'My name is Aaron David Bartels, MA WSET 3 with Distinction. I currently work as a fine wine specialist in on premise sales for the American fine wine division of distributor Southern Glazer’s Wine & Spirits, here in Portland, Oregon. Prior, I sold, studied, and made a few (vaguely palatable) wines while store manager for Putnam Wine shop in Saratoga Springs, upstate New York. In my previous life, I excavated Etruria and the Roman Empire but ended up spending more time visiting wineries and vineyards. I have no relationship or commercial interest connected to Hiyu Wine Farm.' For all of the (unedited) entries in our sustainability wine writing competition that we have published so far, see this guide.
If sustainability needs mascots, Nate Ready and China Tresemer would fit perfectly. In floppy hats, with Nate’s druidical beard and China’s proud grin, they grow the most complete whole farm vineyard on Oregon’s northern fringe: the Columbia Gorge. Their minimal approach at Hiyu Wine Farm makes Biodynamics look conventional. Here, native plants grow higher than vines, animals seem to do more work than people, and you almost forget this is viticulture. Nate admits that they are ‘trying to nudge the system as close as possible to a wild system, and it isn’t a wild system, but we try to make agriculture look a little more like nature’. Any visit confirms this.
In 2010, China, a top Chef, and Nate, a Master Sommelier, left behind two decades in the pressure cooker of cuisine, including stints at The French Laundry and New York’s La Cuisine Sans Peur. They found The Columbia Valley Gorge: a freshly minted appellation that runs 40 narrow miles along the riverbank and holds nearly every microclimate imaginable. They bought a thirty acre, cool, alpine-like site riven with silt loam on basalt, twenty two miles below the shadow of Mt. Hood’s summit and just overlooking the town of Hood River.
Nate took the ten-year-old organic vineyard of standard Pinot Noir, Gris, and Syrah varieties and started sourcing, grafting or own-rooting clones from UC Davis. Today, resisting any whiff of monoculture, Nate notes, ‘there are over 80 different varieties of grapes and many more clonal selections planted on the farm’. In an effort of historical preservation, each half-acre block has plots planted to different moments in vinous history: ‘one plot is composed entirely of grapes planted in the 16th-century kingdom of Savoie. Another replicates a Southern Italian vineyard from 200 AD. There’s even a block devoted to the origins of cabernet franc at the Abbey of Roncesvalles in Basque country’. However, to avoid imposing order on nature, Nate admits, ‘there’s no map’ and the vines are ‘not even labeled’.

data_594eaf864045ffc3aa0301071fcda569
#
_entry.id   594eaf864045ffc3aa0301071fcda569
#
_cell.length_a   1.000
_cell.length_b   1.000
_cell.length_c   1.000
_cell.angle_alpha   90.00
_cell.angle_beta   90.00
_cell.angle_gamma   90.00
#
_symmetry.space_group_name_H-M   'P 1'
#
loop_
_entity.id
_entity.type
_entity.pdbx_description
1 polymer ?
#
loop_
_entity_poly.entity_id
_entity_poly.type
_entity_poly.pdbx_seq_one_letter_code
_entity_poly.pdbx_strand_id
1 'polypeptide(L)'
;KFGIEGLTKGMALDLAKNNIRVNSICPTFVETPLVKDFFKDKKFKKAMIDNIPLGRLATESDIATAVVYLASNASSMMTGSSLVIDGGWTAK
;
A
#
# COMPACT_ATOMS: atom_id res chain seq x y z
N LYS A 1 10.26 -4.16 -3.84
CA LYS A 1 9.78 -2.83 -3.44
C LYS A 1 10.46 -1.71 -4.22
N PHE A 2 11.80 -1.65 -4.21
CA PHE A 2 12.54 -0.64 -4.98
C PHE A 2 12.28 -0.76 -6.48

Hiyu’s viticulture is the least invasive imaginable. Instead of mowing or tilling, Nate only rarely clears weeds with a scythe, and allows the pigs, cows, chicken, ducks, and geese to do most of the work throughout the year. They never green harvest, irrigate, or leaf pull, and only make one vine cut at pruning in order to not interrupt the vine’s growth cycle. They gently guide cover crop diversity by seeding directly into the dense growth or behind the pigs as they root around. Hiyu sprays eighty five percent less material than Biodynamic or Organic farms, uses no sulfur and instead controls mildew with cinnamon oil and mixed herbal teas. They use a light all-terrain vehicle (a mere 2,000 pounds instead of a 10,000 pound tractor) to avoid compacting the soil.
In addition to Hiyu’s 14 acres of vines, four acres provide pasture, another four acres of forest are in transition to a food forest, with a pond. However, the heart of Hiyu beats in its half-acre market garden that China maintains. She applies what she learned from her parent’s biodynamic farm in Vermont. All the heritage vegetables, fruits, and herbs she grows get crafted by China and chef Jason Barwikowski into striking dishes paired to tasting flights, The Winefarmer’s Lunch, and weekly reserved dinners. This involves the livestock labor as well. Their five to ten Guinea Hogs not only maintain the cover crop but provide pork, their goats make milk, while their Jersey cows make 5 gallons of milk a day for cream, butter, a farmer's cheese, and ice cream, and occasionally meat. Hiyu takes farm to table seriously, by creating a self-sustaining farm and restaurant, where wine is but one small part. As Nate states, ‘The grand vision, it’s just biodiversity […] It’s meant to be this vibrant landscape with all these different life-forms. It’s more than the grapes. It’s about expanding palates and the ecological implications of that’.